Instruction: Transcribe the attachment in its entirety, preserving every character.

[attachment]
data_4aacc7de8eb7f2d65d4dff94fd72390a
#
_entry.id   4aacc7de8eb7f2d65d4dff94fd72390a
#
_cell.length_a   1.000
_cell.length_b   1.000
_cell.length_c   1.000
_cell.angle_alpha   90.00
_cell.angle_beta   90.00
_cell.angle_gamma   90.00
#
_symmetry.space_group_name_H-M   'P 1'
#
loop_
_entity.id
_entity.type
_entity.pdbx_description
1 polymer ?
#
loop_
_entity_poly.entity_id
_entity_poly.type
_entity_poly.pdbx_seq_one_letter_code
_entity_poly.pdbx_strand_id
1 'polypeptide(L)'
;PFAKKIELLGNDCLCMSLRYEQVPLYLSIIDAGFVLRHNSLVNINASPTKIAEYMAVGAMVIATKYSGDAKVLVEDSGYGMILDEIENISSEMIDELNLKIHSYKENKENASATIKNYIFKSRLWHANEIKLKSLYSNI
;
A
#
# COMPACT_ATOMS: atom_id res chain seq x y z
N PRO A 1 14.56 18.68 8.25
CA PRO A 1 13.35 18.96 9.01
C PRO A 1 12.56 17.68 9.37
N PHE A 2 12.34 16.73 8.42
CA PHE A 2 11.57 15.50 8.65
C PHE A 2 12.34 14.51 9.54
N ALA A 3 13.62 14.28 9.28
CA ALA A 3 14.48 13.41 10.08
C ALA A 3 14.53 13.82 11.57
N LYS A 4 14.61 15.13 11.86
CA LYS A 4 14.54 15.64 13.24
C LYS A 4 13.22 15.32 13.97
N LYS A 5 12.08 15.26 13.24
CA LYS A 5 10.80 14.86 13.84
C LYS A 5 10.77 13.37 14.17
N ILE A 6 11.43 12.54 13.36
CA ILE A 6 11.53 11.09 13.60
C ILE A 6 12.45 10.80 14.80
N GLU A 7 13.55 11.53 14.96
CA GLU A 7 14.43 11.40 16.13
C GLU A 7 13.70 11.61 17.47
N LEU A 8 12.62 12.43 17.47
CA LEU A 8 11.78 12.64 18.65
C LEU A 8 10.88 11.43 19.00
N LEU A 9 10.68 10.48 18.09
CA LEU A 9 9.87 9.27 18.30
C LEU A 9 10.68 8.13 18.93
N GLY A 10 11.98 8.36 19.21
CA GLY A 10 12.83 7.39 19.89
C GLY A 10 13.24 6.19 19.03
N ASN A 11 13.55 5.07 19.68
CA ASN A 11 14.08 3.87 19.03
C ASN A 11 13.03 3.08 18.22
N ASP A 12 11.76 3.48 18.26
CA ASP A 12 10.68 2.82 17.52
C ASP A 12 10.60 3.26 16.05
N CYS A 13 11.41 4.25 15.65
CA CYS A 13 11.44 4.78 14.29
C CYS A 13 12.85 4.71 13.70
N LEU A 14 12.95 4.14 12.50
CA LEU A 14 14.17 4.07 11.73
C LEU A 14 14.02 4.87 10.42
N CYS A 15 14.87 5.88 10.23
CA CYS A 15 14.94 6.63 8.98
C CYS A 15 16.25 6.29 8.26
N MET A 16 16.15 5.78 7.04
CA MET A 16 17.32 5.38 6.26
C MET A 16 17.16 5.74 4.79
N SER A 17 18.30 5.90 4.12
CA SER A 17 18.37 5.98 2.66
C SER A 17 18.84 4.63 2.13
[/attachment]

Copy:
data_4aacc7de8eb7f2d65d4dff94fd72390a
#
_entry.id   4aacc7de8eb7f2d65d4dff94fd72390a
#
_cell.length_a   1.000
_cell.length_b   1.000
_cell.length_c   1.000
_cell.angle_alpha   90.00
_cell.angle_beta   90.00
_cell.angle_gamma   90.00
#
_symmetry.space_group_name_H-M   'P 1'
#
loop_
_entity.id
_entity.type
_entity.pdbx_description
1 polymer ?
#
loop_
_entity_poly.entity_id
_entity_poly.type
_entity_poly.pdbx_seq_one_letter_code
_entity_poly.pdbx_strand_id
1 'polypeptide(L)'
;PFAKKIELLGNDCLCMSLRYEQVPLYLSIIDAGFVLRHNSLVNINASPTKIAEYMAVGAMVIATKYSGDAKVLVEDSGYGMILDEIENISSEMIDELNLKIHSYKENKENASATIKNYIFKSRLWHANEIKLKSLYSNI
;
A
#
# COMPACT_ATOMS: atom_id res chain seq x y z
N PRO A 1 14.56 18.68 8.25
CA PRO A 1 13.35 18.96 9.01
C PRO A 1 12.56 17.68 9.37
N PHE A 2 12.34 16.73 8.42
CA PHE A 2 11.57 15.50 8.65
C PHE A 2 12.34 14.51 9.54
N ALA A 3 13.62 14.28 9.28
CA ALA A 3 14.48 13.41 10.08
C ALA A 3 14.53 13.82 11.57
N LYS A 4 14.61 15.13 11.86
CA LYS A 4 14.54 15.64 13.24
C LYS A 4 13.22 15.32 13.97
N LYS A 5 12.08 15.26 13.24
CA LYS A 5 10.80 14.86 13.84
C LYS A 5 10.77 13.37 14.17
N ILE A 6 11.43 12.54 13.36
CA ILE A 6 11.53 11.09 13.60
C ILE A 6 12.45 10.80 14.80
N GLU A 7 13.55 11.53 14.96
CA GLU A 7 14.43 11.40 16.13
C GLU A 7 13.70 11.61 17.47
N LEU A 8 12.62 12.43 17.47
CA LEU A 8 11.78 12.64 18.65
C LEU A 8 10.88 11.43 19.00
N LEU A 9 10.68 10.48 18.09
CA LEU A 9 9.87 9.27 18.30
C LEU A 9 10.68 8.13 18.93
N GLY A 10 11.98 8.36 19.21
CA GLY A 10 12.83 7.39 19.89
C GLY A 10 13.24 6.19 19.03
N ASN A 11 13.55 5.07 19.68
CA ASN A 11 14.08 3.87 19.03
C ASN A 11 13.03 3.08 18.22
N ASP A 12 11.76 3.48 18.26
CA ASP A 12 10.68 2.82 17.52
C ASP A 12 10.60 3.26 16.05
N CYS A 13 11.41 4.25 15.65
CA CYS A 13 11.44 4.78 14.29
C CYS A 13 12.85 4.71 13.70
N LEU A 14 12.95 4.14 12.50
CA LEU A 14 14.17 4.07 11.73
C LEU A 14 14.02 4.87 10.42
N CYS A 15 14.87 5.88 10.23
CA CYS A 15 14.94 6.63 8.98
C CYS A 15 16.25 6.29 8.26
N MET A 16 16.15 5.78 7.04
CA MET A 16 17.32 5.38 6.26
C MET A 16 17.16 5.74 4.79
N SER A 17 18.30 5.90 4.12
CA SER A 17 18.37 5.98 2.66
C SER A 17 18.84 4.63 2.13